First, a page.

Now you might argue that they had time on their hands. Yes, but even during “normal” times our lives are pretty full.

As leaders we can stimulate learning, provide incentives and opportunities, and set an example. Learning is hugely life-affirming. We should make that possible.

Maintain rituals

Shackleton celebrated every birthday during his grim time waiting for winter to pass, observed Sundays and maintained inventory checks and equipment maintenance schedules.

We’ve seen the couples who have date-nights even during lockdown, families who have formal dinners or who celebrate backyard birthdays with virtual friends. In our own business we have maintained our formal monthly strategy and learning sessions, sometimes complete with a shared lunch – the same dish cooked by all members of our team in their own homes and shared on screen. We have virtual water-cooler chats and Friday drinks. We still celebrate birthdays the same way, and we have welcomed two new team members with the same sense of occasion we do when at the office.

You have to adapt, and monitor the cringe factor, and be mindful of those who find it all too much, but having the drudgery of lockdown punctuated by meaningful rituals is a very good thing.

Talk about resilience

There is a great deal of good content on resilience available. We have dedicated parts of our monthly development sessions, and some other meetings, to examples of great resilience. Victor E. Frankl’s story of how he survived a concentration camp had a profound impact on us. We have shared personal experiences, and have used an appreciative enquiry approach to look at why we have survived difficult times.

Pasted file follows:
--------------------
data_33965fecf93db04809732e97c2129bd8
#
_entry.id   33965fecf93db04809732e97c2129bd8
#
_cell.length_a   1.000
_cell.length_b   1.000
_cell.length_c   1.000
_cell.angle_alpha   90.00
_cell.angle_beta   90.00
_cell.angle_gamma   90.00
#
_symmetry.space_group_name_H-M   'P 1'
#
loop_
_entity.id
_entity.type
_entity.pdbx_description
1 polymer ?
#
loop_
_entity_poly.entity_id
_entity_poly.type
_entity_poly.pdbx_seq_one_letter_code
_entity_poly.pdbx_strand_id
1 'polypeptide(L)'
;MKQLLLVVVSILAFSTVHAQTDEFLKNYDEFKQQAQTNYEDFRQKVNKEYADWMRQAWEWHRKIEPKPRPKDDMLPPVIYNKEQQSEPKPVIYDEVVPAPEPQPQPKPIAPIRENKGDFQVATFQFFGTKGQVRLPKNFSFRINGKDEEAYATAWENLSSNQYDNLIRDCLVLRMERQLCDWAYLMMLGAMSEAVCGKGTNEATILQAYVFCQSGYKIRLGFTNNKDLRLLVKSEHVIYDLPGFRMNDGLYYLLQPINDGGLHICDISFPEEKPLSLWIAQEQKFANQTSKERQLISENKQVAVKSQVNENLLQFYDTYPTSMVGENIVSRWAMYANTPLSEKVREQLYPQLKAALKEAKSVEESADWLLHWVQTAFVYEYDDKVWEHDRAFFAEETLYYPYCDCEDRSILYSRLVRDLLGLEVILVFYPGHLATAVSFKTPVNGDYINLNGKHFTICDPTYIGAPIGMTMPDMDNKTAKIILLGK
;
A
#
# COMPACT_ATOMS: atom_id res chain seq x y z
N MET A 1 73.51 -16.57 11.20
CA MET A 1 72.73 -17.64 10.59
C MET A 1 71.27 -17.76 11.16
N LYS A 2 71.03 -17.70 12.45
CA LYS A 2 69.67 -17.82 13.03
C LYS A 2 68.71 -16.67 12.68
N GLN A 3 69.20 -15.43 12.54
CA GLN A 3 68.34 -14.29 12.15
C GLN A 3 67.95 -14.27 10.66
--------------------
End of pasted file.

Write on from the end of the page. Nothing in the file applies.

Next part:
Examining Jacinda Ardern’s response to the Christchurch massacre, or the reasons for Angela Merkel’s longevity as leader despite several crises are positive exercises. The Stockdale Paradox and Jim Stockdale’s lessons from surviving a Vietnam war prison stimulates great discussions on personal resilience. It is so important not to preach at people or undervalue their personal experiences, but to create opportunities to discuss and internalise the wisdom of others’ experiences. It helps us to contextualise our current suffering.

Have the right amount, and the right kind of fun

One of my enduring beliefs as a leader has been to never have a team-building event with a team that needs it. Paradoxical as it sounds, it is true – forcing people to have fun when they can’t stand one another leads to a bigger problem. Great teams, on the other hand, really benefit from good social interaction.

The secret with problem teams is to have work-focused team building. Have a session on how to improve a specific area of concern, and do it in a way that embodies the culture you would like to have. Be positive, consultative and inclusive. And do your best to lighten the process so that it is interesting and enjoyable.

If you have a team that is already positive and engaged, dial up the fun factor during tough times. Despite a healthy proportion of introverts on our team, we have had themed birthday parties, shared our baby and school photos, built a zoom background puzzle we designed ourselves, had a trivia session about our company, and held a virtual concert.

When I first read about Shackleton I was struck by his wisdom to keep a banjo, even when everyone had to dispose of personal belongings to reduce weight in their life craft. It was used for sing-alongs and the birthday celebrations his crew had on the ice. He called the banjo “vital mental medicine”.

These five, seemingly simple ideas can be applied with great sophistication.

  1. Look after the people, but also look after the business
  2. Learn and grow
  3. Maintain rituals
  4. Talk about resilience
  5. Have the right amount, and right kind of fun